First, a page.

Artificial muscle built using carbon nanotube yarn
Professor Seon Jeong Kim of the Electrical and Biomedical Engineering at Hanyang University in Korea has succeeded in demonstrating large-stroke, high-power, and high-work-capacity yarn muscles that do not require electrolytes or special packaging.
Kim’s article, “Electrically, Chemically, and Photonically Powered Torsional and Tensile Actuation of Hybrid Carbon Nanotube Yarn Muscles,” was published in the journal of Science. He is currently the director of the National Creative Research Initiative Center for Bio-Artificial Muscle at Hanyang University (HYU). In 2006, the research center was designated as the “Leader’s Research Support Business” by the Ministry of Education, Science, and Technology.
Traditional methods of electrochemically powered yarn muscles were destined to include slow responses, low strain and force generation, a short cycle life, and low energy efficiency. They were also in need of electrolytes, counter electrodes, and device packaging. Such requirements increase the weight of the actuator leading to a decrease in performance.
The ‘Hybrid Carbon Nanotube Yarn Muscles’ created by Kim however, has overcome such limitations by confining paraffin waxes, as thermally or electrothermally powered actuators, within the yarn. By doing so, the response rate is enhanced and a helical geometry enables both torsional rotation and tensile contraction.
Muscle contraction—also called actuation—can be ultrafast, occurring in 25-thousandths of a second. Including times for both actuation and reversal of actuation, the researchers demonstrated a contractile power density of 4.2 kW/kg, which is four times the power-to-weight ratio of common internal combustion engines.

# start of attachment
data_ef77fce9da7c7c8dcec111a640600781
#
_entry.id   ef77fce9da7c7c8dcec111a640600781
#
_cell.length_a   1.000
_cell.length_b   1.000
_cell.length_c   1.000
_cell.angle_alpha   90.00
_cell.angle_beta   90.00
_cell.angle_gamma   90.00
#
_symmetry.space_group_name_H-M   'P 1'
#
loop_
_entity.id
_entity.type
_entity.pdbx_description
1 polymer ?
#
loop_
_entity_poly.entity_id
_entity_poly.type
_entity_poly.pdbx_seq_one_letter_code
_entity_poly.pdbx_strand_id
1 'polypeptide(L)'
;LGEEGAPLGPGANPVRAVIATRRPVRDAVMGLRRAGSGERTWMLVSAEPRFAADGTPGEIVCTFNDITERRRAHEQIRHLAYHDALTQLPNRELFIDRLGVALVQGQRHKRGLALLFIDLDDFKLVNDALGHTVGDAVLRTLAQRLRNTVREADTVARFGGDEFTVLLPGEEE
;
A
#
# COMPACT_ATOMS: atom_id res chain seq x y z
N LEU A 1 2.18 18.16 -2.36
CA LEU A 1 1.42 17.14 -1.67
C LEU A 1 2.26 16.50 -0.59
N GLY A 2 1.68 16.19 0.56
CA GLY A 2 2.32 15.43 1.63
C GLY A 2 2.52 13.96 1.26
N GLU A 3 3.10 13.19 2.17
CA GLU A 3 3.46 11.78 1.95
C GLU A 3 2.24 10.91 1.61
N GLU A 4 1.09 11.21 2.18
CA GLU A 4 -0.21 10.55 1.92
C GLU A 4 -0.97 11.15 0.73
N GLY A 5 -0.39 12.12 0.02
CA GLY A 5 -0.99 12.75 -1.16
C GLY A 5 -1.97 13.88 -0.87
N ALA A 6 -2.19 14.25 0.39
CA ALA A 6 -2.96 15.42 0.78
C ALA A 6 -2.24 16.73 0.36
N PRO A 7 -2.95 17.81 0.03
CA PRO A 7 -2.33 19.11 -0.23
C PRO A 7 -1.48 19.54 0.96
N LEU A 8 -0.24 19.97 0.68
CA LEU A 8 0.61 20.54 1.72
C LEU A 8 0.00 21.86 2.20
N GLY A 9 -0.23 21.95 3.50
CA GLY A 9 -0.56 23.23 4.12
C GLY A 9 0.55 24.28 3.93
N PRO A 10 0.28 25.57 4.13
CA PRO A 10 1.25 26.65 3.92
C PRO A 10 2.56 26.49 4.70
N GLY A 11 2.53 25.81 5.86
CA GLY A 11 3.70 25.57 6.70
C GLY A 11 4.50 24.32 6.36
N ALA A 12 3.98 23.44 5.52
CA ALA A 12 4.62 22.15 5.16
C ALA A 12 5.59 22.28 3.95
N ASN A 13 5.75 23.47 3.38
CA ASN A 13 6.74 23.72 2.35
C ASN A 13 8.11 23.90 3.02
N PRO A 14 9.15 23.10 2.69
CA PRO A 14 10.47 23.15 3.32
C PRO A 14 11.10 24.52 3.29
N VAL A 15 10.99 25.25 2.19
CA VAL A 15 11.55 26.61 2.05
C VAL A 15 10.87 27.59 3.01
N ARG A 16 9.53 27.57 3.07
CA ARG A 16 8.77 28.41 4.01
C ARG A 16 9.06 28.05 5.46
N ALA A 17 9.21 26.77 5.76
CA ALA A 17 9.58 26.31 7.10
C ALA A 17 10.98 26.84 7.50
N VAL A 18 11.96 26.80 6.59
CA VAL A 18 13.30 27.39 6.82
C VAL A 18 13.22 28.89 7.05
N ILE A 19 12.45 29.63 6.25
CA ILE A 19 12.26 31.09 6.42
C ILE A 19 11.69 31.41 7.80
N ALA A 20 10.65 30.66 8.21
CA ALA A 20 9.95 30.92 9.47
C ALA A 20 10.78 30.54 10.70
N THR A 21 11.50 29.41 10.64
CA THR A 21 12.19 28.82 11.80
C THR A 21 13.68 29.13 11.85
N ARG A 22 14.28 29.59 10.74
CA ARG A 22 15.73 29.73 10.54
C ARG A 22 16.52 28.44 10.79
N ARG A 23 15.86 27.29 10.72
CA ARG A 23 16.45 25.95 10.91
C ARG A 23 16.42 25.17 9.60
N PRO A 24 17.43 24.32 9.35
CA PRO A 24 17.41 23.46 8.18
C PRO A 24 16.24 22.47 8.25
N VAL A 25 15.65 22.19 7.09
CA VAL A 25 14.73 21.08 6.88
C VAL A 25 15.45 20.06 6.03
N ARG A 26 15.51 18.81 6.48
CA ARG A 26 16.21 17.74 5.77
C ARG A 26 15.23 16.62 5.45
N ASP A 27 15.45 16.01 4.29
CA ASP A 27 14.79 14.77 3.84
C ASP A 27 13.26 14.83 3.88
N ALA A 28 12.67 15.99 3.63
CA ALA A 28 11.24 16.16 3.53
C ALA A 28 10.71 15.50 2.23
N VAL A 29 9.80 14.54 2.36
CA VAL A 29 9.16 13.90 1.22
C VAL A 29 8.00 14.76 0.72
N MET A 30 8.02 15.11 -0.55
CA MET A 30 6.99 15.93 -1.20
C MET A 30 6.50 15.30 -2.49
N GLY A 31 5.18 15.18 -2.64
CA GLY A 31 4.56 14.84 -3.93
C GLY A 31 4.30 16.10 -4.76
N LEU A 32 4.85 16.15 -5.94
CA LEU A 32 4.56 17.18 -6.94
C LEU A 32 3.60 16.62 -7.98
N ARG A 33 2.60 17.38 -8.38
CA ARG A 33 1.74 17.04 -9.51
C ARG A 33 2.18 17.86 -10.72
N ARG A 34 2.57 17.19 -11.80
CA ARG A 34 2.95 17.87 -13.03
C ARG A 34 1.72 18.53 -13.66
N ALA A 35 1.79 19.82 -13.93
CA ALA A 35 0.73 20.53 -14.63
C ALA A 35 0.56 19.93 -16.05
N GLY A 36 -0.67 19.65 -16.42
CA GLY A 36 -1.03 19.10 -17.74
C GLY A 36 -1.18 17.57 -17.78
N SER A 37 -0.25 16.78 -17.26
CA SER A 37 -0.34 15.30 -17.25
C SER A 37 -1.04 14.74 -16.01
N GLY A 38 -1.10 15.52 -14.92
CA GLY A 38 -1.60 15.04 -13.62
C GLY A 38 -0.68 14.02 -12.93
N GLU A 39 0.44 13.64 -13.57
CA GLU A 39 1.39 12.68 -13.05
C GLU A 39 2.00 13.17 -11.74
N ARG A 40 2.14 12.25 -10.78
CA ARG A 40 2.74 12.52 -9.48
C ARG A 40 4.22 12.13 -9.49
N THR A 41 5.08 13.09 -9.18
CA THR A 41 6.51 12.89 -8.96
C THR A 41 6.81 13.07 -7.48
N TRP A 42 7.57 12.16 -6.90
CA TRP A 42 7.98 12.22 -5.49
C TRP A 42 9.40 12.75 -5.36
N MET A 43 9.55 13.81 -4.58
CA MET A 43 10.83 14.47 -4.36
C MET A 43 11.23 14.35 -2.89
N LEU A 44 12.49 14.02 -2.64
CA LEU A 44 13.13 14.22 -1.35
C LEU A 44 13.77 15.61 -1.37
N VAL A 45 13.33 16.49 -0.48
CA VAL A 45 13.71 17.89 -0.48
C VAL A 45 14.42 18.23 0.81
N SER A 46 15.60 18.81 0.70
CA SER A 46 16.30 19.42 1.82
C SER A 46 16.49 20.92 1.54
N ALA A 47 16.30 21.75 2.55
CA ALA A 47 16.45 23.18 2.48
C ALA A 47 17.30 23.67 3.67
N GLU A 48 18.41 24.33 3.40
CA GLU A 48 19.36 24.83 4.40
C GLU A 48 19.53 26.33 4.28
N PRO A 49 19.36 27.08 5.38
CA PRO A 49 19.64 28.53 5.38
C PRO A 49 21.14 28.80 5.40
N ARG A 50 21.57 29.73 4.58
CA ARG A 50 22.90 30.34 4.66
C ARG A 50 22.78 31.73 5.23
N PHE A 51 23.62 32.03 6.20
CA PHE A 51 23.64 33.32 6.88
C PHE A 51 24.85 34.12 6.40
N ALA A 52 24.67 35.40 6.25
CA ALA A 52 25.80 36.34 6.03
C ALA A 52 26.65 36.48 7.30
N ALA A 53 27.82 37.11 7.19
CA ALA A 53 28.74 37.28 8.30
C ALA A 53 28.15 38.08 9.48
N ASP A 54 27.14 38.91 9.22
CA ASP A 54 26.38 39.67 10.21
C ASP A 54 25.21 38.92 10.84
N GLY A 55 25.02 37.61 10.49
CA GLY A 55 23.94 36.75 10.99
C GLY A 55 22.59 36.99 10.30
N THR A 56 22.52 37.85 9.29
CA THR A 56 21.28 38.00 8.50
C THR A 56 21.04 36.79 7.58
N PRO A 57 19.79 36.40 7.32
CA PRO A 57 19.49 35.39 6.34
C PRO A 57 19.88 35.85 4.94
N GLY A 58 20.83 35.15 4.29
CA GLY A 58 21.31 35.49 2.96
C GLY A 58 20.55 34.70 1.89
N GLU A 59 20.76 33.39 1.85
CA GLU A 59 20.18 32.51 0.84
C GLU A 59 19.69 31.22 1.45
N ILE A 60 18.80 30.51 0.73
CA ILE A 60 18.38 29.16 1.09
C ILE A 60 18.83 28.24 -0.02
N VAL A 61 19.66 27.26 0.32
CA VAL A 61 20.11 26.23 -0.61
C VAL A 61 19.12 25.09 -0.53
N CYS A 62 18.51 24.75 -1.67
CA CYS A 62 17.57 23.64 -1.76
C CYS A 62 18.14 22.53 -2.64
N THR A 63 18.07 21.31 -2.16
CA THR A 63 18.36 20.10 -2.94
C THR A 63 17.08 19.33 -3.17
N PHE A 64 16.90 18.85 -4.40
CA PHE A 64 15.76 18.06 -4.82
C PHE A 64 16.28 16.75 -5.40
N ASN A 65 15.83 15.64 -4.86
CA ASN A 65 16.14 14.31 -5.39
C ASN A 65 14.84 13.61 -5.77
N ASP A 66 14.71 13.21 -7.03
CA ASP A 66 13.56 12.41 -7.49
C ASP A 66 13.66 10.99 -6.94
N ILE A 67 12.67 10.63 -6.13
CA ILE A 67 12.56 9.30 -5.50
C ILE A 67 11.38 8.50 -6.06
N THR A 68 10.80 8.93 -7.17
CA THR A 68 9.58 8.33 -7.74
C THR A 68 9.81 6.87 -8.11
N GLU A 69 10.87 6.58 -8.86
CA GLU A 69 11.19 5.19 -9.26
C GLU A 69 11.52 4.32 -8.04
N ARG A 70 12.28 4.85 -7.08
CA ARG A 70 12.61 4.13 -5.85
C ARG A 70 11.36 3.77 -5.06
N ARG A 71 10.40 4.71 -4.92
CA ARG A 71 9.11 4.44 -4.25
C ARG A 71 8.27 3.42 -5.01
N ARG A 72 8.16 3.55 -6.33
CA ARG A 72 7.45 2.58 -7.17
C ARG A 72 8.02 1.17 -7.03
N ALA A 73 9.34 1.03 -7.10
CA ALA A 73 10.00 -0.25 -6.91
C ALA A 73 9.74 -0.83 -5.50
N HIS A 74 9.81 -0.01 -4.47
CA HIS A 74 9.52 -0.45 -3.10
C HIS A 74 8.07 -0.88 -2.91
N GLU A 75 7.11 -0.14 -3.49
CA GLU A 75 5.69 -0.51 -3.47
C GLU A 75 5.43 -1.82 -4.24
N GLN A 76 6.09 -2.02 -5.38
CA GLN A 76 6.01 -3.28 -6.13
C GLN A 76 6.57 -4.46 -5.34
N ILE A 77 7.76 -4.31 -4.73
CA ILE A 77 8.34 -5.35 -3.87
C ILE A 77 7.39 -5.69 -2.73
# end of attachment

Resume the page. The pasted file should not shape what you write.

Application of the ‘Hybrid Carbon Nanotube Yarn Muscles’ are diverse because the yarn muscles can be twisted together and are able to be woven, sewn, braided and knotted, they might eventually be deployed in a variety of self-powered intelligent materials and textiles. For example, changes in environmental temperature or the presence of chemical agents can change guest volume; such actuation could change textile porosity to provide thermal comfort or chemical protection. Such yarn muscles also might be used to regulate a flow valve in response to detected chemicals, or adjust window blind opening in response to ambient temperature.
Kim stated, “The ‘Hybrid Carbon Nanotube Yarn Muscles’ is a new form of yarn muscle due to its torsional rotation and tensile contraction which functions in an electrolyte-free environment.” In addition, “Its simple operating method and structure will have a big impact on the motor, biological, and robot industry.”
Source: Hanyang University